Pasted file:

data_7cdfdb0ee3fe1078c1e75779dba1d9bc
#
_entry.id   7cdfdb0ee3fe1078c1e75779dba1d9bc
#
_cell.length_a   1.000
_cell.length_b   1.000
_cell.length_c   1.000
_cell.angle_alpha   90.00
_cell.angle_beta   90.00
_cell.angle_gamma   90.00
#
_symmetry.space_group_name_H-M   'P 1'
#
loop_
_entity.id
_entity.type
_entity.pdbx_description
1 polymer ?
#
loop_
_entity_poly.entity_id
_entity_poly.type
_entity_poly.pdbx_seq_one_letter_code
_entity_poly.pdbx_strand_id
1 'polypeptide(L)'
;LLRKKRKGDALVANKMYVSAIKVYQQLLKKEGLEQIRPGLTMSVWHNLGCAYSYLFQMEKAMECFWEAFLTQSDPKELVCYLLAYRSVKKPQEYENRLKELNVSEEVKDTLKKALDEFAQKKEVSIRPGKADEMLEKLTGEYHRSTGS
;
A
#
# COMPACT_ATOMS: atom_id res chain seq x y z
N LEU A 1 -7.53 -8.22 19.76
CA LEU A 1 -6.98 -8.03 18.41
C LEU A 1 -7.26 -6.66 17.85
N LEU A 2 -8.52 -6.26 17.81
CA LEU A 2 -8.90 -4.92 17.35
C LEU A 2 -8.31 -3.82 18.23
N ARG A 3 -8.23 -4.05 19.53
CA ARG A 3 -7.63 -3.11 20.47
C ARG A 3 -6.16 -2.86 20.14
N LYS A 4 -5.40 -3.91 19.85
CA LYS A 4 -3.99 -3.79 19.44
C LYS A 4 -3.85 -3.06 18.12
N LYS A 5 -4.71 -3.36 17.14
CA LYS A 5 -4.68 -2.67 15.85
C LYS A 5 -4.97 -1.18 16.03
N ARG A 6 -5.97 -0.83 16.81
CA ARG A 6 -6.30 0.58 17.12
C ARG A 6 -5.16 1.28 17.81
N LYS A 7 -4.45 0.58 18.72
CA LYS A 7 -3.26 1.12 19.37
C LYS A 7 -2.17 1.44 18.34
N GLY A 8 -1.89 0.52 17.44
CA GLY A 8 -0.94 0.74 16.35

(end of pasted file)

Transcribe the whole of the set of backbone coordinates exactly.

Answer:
data_7cdfdb0ee3fe1078c1e75779dba1d9bc
#
_entry.id   7cdfdb0ee3fe1078c1e75779dba1d9bc
#
_cell.length_a   1.000
_cell.length_b   1.000
_cell.length_c   1.000
_cell.angle_alpha   90.00
_cell.angle_beta   90.00
_cell.angle_gamma   90.00
#
_symmetry.space_group_name_H-M   'P 1'
#
loop_
_entity.id
_entity.type
_entity.pdbx_description
1 polymer ?
#
loop_
_entity_poly.entity_id
_entity_poly.type
_entity_poly.pdbx_seq_one_letter_code
_entity_poly.pdbx_strand_id
1 'polypeptide(L)'
;LLRKKRKGDALVANKMYVSAIKVYQQLLKKEGLEQIRPGLTMSVWHNLGCAYSYLFQMEKAMECFWEAFLTQSDPKELVCYLLAYRSVKKPQEYENRLKELNVSEEVKDTLKKALDEFAQKKEVSIRPGKADEMLEKLTGEYHRSTGS
;
A
#
# COMPACT_ATOMS: atom_id res chain seq x y z
N LEU A 1 -7.53 -8.22 19.76
CA LEU A 1 -6.98 -8.03 18.41
C LEU A 1 -7.26 -6.66 17.85
N LEU A 2 -8.52 -6.26 17.81
CA LEU A 2 -8.90 -4.92 17.35
C LEU A 2 -8.31 -3.82 18.23
N ARG A 3 -8.23 -4.05 19.53
CA ARG A 3 -7.63 -3.11 20.47
C ARG A 3 -6.16 -2.86 20.14
N LYS A 4 -5.40 -3.91 19.85
CA LYS A 4 -3.99 -3.79 19.44
C LYS A 4 -3.85 -3.06 18.12
N LYS A 5 -4.71 -3.36 17.14
CA LYS A 5 -4.68 -2.67 15.85
C LYS A 5 -4.97 -1.18 16.03
N ARG A 6 -5.97 -0.83 16.81
CA ARG A 6 -6.30 0.58 17.12
C ARG A 6 -5.16 1.28 17.81
N LYS A 7 -4.45 0.58 18.72
CA LYS A 7 -3.26 1.12 19.37
C LYS A 7 -2.17 1.44 18.34
N GLY A 8 -1.89 0.52 17.44
CA GLY A 8 -0.94 0.74 16.35